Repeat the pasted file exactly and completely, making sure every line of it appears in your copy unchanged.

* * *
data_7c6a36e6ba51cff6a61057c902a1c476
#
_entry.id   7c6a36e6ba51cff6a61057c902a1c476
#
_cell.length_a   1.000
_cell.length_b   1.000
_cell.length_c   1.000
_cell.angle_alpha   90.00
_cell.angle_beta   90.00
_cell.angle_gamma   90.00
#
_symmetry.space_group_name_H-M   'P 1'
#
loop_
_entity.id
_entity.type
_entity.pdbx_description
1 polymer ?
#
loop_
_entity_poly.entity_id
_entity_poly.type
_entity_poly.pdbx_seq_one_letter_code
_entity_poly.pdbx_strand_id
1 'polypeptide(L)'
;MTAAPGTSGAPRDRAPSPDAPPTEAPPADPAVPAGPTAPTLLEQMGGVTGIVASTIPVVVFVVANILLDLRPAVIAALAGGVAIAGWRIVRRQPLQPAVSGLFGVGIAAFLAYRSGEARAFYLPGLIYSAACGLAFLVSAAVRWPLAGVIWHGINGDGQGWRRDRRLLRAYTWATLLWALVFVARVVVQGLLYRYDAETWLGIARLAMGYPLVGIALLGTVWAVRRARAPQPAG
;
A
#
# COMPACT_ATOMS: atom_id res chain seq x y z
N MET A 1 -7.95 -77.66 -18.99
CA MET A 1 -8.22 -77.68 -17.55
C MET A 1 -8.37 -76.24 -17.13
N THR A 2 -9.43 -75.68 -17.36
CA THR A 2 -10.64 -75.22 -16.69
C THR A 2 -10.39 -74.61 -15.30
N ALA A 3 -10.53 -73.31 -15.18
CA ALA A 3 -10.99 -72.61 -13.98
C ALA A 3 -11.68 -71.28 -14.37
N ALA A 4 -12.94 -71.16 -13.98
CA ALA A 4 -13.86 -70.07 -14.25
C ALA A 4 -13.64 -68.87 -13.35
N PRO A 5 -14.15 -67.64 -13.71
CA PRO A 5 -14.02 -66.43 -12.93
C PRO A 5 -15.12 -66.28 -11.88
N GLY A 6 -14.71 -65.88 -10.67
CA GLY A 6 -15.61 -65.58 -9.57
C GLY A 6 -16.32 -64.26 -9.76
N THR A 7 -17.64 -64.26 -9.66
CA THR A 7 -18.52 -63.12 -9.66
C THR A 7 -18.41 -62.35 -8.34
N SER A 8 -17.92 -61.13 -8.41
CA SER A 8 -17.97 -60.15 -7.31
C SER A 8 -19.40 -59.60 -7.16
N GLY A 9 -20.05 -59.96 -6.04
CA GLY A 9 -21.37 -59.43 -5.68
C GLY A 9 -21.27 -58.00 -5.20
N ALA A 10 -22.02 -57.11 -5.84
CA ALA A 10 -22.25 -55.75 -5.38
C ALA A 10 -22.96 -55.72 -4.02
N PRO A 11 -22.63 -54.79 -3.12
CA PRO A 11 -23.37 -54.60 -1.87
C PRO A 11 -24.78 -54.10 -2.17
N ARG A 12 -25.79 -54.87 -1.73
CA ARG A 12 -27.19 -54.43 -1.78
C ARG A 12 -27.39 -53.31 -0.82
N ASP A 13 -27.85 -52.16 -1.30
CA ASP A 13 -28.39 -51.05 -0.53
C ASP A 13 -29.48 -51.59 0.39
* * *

data_7c6a36e6ba51cff6a61057c902a1c476
#
_entry.id   7c6a36e6ba51cff6a61057c902a1c476
#
_cell.length_a   1.000
_cell.length_b   1.000
_cell.length_c   1.000
_cell.angle_alpha   90.00
_cell.angle_beta   90.00
_cell.angle_gamma   90.00
#
_symmetry.space_group_name_H-M   'P 1'
#
loop_
_entity.id
_entity.type
_entity.pdbx_description
1 polymer ?
#
loop_
_entity_poly.entity_id
_entity_poly.type
_entity_poly.pdbx_seq_one_letter_code
_entity_poly.pdbx_strand_id
1 'polypeptide(L)'
;MTAAPGTSGAPRDRAPSPDAPPTEAPPADPAVPAGPTAPTLLEQMGGVTGIVASTIPVVVFVVANILLDLRPAVIAALAGGVAIAGWRIVRRQPLQPAVSGLFGVGIAAFLAYRSGEARAFYLPGLIYSAACGLAFLVSAAVRWPLAGVIWHGINGDGQGWRRDRRLLRAYTWATLLWALVFVARVVVQGLLYRYDAETWLGIARLAMGYPLVGIALLGTVWAVRRARAPQPAG
;
A
#
# COMPACT_ATOMS: atom_id res chain seq x y z
N MET A 1 -7.95 -77.66 -18.99
CA MET A 1 -8.22 -77.68 -17.55
C MET A 1 -8.37 -76.24 -17.13
N THR A 2 -9.43 -75.68 -17.36
CA THR A 2 -10.64 -75.22 -16.69
C THR A 2 -10.39 -74.61 -15.30
N ALA A 3 -10.53 -73.31 -15.18
CA ALA A 3 -10.99 -72.61 -13.98
C ALA A 3 -11.68 -71.28 -14.37
N ALA A 4 -12.94 -71.16 -13.98
CA ALA A 4 -13.86 -70.07 -14.25
C ALA A 4 -13.64 -68.87 -13.35
N PRO A 5 -14.15 -67.64 -13.71
CA PRO A 5 -14.02 -66.43 -12.93
C PRO A 5 -15.12 -66.28 -11.88
N GLY A 6 -14.71 -65.88 -10.67
CA GLY A 6 -15.61 -65.58 -9.57
C GLY A 6 -16.32 -64.26 -9.76
N THR A 7 -17.64 -64.26 -9.66
CA THR A 7 -18.52 -63.12 -9.66
C THR A 7 -18.41 -62.35 -8.34
N SER A 8 -17.92 -61.13 -8.41
CA SER A 8 -17.97 -60.15 -7.31
C SER A 8 -19.40 -59.60 -7.16
N GLY A 9 -20.05 -59.96 -6.04
CA GLY A 9 -21.37 -59.43 -5.68
C GLY A 9 -21.27 -58.00 -5.20
N ALA A 10 -22.02 -57.11 -5.84
CA ALA A 10 -22.25 -55.75 -5.38
C ALA A 10 -22.96 -55.72 -4.02
N PRO A 11 -22.63 -54.79 -3.12
CA PRO A 11 -23.37 -54.60 -1.87
C PRO A 11 -24.78 -54.10 -2.17
N ARG A 12 -25.79 -54.87 -1.73
CA ARG A 12 -27.19 -54.43 -1.78
C ARG A 12 -27.39 -53.31 -0.82
N ASP A 13 -27.85 -52.16 -1.30
CA ASP A 13 -28.39 -51.05 -0.53
C ASP A 13 -29.48 -51.59 0.39